Please help a hunter princess find a butter-soft dressage bridle

I’m a long time hunter rider, now dabbling in dressage semi-seriously with one of my horses who can no longer jump.
I’m used to the calfskin saddles and buttery-soft Edgewood bridles so common in hunter land, and am frustrated with all the black bridles I’ve tried. I own/have owned OS, Kieffer, Passier, KL Select, Red Barn, Dover’s Warrendorf, and Vespucci bridles. No matter the care I give them (clean after every ride, oil as necessary, stored in climate-controlled tack room) nothing gets truly soft and flexible like I want.

Are there brands that will feel more like my beloved Edgewoods? Or is there a particular conditioner/cleaner that you find helps your bridles soften?
Has anyone tried the custom black New Cavalry bridles? Will they break in like their brown counterparts?

Thanks in advance for any help or advice.

In geberal the texture of high quality brown leather strap goods is better than the quality of black because the black requires more dying and processing, whereas the brown can just be tanned. In other words, there is no Edgewood type black bridle that you oil and break in.

I dont have an Edgewood but I have my old bridles from the 1970s. They were stiff fairly unprocessed leather that you had to soak and knead for hours before you used them. I rescued them about ten years ago and they are now super soft and that indeterminate dark brown old leather color. They were the cheapest entry level bridles at the time. :slight_smile:

Anyhow I often let my fingers walk through racks of both new and consignment bridles, stopping when I feel something that seems like good leather.

Interesting to me the only black bridles so far that I can stand are Stubben. I in fact got two second hand. One well worn and one as new. They do not have plastic coating color corrector. There may be other good brands out there but I haven’t come across them yet.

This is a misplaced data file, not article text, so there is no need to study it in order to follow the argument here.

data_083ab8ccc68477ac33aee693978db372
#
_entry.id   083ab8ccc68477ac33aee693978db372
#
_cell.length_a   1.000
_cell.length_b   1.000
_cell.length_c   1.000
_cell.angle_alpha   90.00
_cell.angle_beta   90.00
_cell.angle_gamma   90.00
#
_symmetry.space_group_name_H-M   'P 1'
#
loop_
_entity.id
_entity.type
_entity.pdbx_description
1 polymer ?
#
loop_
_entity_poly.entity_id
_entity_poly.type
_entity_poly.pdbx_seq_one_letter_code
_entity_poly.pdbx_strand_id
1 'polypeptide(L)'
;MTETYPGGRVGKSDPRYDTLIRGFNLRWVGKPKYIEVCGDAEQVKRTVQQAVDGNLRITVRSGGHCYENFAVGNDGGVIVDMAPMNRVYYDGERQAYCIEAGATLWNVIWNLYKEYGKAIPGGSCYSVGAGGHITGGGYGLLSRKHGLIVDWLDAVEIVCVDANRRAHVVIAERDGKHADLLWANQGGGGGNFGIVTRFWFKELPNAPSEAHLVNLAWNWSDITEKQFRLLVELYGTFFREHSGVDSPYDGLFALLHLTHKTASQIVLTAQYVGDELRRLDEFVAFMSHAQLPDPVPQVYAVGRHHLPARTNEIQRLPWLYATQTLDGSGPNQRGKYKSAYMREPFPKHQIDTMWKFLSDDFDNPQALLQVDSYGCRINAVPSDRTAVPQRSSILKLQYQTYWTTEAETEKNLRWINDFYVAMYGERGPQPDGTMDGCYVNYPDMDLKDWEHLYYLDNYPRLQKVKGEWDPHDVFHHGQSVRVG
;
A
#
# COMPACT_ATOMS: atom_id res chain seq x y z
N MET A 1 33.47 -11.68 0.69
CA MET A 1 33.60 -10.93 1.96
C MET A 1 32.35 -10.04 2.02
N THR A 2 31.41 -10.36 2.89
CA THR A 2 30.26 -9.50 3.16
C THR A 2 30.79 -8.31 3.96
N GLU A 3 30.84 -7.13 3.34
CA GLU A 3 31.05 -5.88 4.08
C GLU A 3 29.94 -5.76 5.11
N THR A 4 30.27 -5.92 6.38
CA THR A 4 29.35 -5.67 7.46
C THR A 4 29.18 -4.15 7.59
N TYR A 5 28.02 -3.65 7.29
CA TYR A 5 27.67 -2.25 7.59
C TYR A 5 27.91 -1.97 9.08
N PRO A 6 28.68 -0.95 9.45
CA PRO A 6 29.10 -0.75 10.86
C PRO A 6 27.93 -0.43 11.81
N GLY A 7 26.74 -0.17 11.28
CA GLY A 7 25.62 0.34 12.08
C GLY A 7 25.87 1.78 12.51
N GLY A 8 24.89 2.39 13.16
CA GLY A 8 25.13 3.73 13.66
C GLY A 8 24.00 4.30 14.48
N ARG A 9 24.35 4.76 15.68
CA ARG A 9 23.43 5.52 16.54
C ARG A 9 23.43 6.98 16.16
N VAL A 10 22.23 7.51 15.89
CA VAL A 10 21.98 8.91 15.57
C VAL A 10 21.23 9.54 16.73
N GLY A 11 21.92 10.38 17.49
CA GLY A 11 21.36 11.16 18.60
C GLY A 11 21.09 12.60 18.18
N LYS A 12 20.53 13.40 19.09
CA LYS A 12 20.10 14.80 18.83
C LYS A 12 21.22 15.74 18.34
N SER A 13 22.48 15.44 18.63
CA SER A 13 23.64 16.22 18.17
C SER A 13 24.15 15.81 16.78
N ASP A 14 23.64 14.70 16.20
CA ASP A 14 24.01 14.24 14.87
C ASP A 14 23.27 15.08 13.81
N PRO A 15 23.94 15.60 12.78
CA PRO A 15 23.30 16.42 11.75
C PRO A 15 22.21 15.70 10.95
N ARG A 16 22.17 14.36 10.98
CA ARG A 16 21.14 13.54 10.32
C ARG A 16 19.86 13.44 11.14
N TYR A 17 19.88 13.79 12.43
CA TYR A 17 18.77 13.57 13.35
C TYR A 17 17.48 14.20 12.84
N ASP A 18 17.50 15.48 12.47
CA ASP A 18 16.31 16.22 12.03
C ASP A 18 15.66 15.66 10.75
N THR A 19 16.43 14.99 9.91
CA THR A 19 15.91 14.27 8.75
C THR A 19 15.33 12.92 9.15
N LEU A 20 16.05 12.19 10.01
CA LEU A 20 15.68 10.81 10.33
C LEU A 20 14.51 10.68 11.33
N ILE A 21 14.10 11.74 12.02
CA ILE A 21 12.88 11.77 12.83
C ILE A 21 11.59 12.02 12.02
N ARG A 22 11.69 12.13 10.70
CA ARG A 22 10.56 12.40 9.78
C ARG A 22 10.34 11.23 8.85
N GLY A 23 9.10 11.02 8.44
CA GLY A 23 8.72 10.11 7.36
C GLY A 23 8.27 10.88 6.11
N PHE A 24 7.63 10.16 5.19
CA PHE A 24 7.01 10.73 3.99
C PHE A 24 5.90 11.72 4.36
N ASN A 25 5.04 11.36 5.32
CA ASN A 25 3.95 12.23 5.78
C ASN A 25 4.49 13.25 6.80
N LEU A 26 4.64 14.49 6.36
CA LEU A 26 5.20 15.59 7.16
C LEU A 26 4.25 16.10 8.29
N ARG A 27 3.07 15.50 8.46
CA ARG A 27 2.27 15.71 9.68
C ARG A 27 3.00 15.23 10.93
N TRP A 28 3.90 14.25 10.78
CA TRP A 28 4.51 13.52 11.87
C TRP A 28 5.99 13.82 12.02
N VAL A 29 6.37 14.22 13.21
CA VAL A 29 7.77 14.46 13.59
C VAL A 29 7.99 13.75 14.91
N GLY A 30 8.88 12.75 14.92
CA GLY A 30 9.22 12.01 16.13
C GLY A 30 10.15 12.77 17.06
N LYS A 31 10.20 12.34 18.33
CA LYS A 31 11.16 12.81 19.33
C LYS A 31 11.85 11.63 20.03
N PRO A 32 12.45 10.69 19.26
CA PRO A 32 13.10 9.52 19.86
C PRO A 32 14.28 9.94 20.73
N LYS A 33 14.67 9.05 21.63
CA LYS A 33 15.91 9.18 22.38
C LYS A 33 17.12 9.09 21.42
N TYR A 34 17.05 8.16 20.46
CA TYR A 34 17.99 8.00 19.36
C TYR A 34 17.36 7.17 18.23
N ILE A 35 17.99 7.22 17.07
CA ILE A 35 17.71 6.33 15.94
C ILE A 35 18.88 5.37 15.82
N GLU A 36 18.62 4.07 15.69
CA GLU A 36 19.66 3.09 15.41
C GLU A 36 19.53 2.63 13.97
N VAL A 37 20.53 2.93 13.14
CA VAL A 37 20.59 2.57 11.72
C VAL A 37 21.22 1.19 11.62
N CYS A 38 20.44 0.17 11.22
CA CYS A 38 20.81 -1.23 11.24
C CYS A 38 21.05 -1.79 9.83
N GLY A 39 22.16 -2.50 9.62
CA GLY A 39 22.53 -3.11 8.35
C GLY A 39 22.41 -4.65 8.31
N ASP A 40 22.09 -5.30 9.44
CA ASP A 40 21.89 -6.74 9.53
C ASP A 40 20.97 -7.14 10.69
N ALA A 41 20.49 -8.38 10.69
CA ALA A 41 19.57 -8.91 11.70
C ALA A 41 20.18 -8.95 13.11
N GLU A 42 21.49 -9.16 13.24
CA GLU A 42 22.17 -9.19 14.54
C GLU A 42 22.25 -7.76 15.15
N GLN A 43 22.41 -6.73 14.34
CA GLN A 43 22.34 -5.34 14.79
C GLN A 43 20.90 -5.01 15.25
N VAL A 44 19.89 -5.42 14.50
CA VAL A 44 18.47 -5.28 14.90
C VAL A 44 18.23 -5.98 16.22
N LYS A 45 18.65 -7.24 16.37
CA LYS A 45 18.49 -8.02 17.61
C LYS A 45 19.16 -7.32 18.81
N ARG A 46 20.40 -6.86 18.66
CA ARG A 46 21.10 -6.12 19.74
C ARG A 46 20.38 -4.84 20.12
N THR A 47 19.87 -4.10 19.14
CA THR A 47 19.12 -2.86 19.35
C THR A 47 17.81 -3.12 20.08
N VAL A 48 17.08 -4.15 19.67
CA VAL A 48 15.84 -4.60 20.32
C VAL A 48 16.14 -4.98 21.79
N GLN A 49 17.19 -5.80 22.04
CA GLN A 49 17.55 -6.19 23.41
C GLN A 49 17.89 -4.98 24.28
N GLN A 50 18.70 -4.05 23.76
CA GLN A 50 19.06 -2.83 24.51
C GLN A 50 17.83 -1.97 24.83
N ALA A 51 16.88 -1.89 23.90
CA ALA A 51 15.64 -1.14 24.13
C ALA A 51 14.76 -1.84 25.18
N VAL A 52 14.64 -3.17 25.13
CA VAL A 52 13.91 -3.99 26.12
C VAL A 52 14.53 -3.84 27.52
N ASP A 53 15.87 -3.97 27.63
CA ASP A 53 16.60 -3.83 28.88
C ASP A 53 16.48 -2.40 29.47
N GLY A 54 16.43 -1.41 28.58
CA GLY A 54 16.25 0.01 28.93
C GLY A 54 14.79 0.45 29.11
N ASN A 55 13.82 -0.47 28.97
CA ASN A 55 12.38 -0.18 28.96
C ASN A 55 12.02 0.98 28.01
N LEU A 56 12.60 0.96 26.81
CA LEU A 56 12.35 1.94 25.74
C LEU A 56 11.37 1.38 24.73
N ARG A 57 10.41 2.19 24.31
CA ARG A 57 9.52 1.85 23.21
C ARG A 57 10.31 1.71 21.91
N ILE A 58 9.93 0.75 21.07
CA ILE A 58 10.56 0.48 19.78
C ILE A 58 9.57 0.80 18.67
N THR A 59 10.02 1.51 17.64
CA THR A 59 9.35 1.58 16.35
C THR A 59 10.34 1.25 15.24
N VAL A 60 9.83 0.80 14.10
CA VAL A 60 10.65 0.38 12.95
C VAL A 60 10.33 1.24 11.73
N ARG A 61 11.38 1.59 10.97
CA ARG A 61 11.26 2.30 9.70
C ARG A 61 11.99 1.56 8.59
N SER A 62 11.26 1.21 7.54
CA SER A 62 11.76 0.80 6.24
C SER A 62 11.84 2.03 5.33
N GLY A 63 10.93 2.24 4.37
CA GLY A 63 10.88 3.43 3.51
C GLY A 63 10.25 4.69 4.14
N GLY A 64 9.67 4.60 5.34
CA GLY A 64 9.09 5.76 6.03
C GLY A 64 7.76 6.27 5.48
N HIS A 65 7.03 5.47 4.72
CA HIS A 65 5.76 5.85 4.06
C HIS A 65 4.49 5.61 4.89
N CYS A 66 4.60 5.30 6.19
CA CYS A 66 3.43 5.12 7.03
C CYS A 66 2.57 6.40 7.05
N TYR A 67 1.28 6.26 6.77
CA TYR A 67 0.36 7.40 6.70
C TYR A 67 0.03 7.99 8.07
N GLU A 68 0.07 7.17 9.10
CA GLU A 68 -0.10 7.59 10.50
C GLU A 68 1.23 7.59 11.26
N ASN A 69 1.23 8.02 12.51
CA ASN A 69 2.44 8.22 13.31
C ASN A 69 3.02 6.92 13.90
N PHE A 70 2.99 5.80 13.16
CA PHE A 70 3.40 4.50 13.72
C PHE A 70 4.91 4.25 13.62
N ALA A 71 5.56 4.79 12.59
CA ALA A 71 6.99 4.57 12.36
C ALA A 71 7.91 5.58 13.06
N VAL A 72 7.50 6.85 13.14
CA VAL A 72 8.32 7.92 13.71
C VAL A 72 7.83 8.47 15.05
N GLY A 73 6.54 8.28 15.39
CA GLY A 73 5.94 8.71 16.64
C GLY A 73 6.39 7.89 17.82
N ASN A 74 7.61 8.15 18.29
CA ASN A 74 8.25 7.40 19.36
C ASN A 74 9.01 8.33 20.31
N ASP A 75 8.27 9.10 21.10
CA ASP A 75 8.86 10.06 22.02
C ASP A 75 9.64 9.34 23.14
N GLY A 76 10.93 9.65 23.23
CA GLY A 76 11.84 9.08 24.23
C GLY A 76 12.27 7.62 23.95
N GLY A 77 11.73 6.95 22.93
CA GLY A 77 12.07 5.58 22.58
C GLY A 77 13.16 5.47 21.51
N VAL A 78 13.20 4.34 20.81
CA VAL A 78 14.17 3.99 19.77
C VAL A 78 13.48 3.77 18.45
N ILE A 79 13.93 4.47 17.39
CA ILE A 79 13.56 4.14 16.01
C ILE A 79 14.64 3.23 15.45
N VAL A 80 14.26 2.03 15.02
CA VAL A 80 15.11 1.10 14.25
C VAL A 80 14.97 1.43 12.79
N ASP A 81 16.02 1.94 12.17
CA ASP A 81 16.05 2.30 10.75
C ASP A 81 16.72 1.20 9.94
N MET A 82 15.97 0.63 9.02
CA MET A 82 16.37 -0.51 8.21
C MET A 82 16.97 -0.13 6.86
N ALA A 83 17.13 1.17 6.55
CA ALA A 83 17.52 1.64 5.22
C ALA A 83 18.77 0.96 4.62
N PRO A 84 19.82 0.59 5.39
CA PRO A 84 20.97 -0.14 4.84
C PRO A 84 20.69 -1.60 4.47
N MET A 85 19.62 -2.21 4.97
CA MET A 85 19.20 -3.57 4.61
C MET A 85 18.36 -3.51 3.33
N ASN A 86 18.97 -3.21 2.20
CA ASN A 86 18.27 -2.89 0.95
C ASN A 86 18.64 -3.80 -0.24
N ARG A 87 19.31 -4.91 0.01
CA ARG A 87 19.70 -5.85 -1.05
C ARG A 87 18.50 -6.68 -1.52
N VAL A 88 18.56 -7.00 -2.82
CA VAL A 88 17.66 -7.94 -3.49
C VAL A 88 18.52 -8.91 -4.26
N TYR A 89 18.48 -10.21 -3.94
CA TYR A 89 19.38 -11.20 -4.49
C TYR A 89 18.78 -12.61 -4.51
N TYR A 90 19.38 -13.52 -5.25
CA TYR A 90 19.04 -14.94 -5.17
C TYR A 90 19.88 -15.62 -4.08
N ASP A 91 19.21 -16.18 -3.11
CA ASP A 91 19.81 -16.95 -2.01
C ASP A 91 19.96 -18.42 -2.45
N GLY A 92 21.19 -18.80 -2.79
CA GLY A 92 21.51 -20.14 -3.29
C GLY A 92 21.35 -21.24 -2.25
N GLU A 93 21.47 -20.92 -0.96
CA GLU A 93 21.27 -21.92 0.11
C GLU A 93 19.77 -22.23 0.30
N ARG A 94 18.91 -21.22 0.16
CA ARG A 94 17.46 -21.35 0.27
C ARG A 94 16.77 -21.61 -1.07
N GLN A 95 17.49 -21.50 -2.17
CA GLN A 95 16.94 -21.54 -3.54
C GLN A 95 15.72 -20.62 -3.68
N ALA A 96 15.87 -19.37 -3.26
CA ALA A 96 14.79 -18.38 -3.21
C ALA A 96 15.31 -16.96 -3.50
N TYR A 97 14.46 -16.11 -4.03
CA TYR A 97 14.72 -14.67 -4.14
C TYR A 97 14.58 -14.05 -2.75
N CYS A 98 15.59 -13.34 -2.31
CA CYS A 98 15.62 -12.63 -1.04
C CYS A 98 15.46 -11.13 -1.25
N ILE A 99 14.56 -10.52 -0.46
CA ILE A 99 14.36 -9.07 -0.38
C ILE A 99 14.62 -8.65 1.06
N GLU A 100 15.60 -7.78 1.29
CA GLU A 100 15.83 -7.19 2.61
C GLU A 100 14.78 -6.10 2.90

I have a Stubben bridle that I have made Too Flappy. You know I like a soft bridle. Too Flappy.
Let me think on it some and/or check my Bridle Museum for one I could sell you. I might have a Five Star that is unused that would work. Or that Big Red Horse of yours that I’m thinking of might be too big for what I have.

I wouldn’t try to order custom from New Cavalry (though I’d enjoy owning one), but if you were going down that rabbit hole, you might as well do that with The Country Saddler and get a similar experience plus excellent quality in your own back yard.

Let me think on it some more.

1 Like

I recently bought this Kingsley bridle. Its lovely and softer than any bridle I have owned… I imagine the black version is as nice…

1 Like

Have you tried Devacoux or Dy’on?

A groom once told me that leather intended for black dye is generally not of the same quality as that intended for lighter dye. I have no idea if there’s any truth to that, but I’ll go with it. I’m like you… Edgewood or bust. I even prefer it to my Hadfield’s. My guess is since black doesn’t offer that gradation or patina that an oakbark does, the black bridle is a unicorn. I’ve had Bobby’s and Nunn-Finer, and both left me thinking there must be something-finer out there. Sorry. Terrible joke.

i train in my Edgewood all the time. It’s my favorite bridle. And if i can’t find the gray bridle of my dreams, i’ll be riding my mare with it in her first shows (IF i show that is). I don’t care it doesn’t have a drop/flash …i’ve never used one so i suppose i don’t know what i’m missing.